Here’s John MacArthur on Driscoll “I don’t know what Driscoll’s language is like in private conversation, but I listened to several of his sermons. To be fair, he didn’t use the sort of four-letter expletives most people think of as cuss words–nothing that might get bleeped on broadcast television these days. Still, it would certainly be accurate to describe both his vocabulary and his subject matter at times as tasteless, indecent, crude, and utterly inappropriate for a minister of Christ. In every message I listened to, at least once he veered into territory that ought to be clearly marked off limits for the pulpit.”
    Tim Challies also isn’t a great fan “Despite the many great quotes, there were a couple which I felt showed lack of discernment in theology, and equally troubling, several that which I felt were in poor taste, displaying the vulgarity for which Driscoll has formed something of a reputation.” and this “While this book is filled with confession, the one thing Driscoll does not seem to regret is his reputation as a loose canon and a man whose mouth is often filthy.”
    And Phil Johnson is typically uncompromising in his views “Driscoll’s smutty language and preoccupation with all things lowbrow are inappropriate, unbecoming, and dishonoring to Christ” and this coup de grace “But I don’t think his perpetually coarse language in the pulpit and his apparent preoccupation with off-color terms and ribald subject matter are merely minor flaws in an otherwise healthy ministry. It is a serious shortcoming.”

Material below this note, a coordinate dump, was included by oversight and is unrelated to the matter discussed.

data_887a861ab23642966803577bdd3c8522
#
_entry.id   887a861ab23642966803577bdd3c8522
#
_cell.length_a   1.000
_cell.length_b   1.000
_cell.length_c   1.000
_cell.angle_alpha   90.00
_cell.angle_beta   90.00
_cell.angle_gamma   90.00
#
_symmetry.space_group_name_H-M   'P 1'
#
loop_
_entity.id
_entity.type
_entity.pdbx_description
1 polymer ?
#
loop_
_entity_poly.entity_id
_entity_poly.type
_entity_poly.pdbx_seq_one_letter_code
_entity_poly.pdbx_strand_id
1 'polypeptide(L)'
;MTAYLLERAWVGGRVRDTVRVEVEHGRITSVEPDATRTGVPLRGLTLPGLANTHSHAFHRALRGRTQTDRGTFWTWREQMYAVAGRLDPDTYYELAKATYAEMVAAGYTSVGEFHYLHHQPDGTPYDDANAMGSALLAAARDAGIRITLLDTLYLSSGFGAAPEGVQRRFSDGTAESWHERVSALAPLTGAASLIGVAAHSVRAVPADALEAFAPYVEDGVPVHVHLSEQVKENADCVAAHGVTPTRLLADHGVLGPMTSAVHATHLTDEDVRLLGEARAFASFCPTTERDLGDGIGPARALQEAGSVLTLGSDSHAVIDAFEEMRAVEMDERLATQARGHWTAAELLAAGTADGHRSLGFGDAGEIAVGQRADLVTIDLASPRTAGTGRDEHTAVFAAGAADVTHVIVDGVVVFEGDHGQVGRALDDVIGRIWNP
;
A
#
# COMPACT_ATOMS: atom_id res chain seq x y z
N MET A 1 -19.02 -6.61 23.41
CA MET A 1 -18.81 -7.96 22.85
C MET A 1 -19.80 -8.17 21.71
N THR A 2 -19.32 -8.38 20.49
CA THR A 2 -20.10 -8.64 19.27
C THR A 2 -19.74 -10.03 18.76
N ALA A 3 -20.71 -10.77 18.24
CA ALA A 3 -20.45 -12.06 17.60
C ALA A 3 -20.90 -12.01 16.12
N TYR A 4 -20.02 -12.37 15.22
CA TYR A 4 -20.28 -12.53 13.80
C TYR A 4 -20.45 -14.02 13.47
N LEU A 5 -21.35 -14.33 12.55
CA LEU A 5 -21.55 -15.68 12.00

MacArthur, Johnson, Challies all critical to differing degrees and Ingrid leading the sisters looks like the cussing pastor doesn’t have his sorrows to seek.

  23. So three very traditional men disagree with his use of language. However, they disagreed with it in respectful and constructive ways, unlike the Slice folks.

    Again, I’ve listened to probably 100 hours of his preaching and I have never felt like he crossed the line. He certainly got close to it a few times. I also know that in the past 6 months or so he has become much cleaner, probably due to the influence of men like Piper and Mahaney. This is really a subjective argument, despite the objective truth of it in Ingrid’s eyes.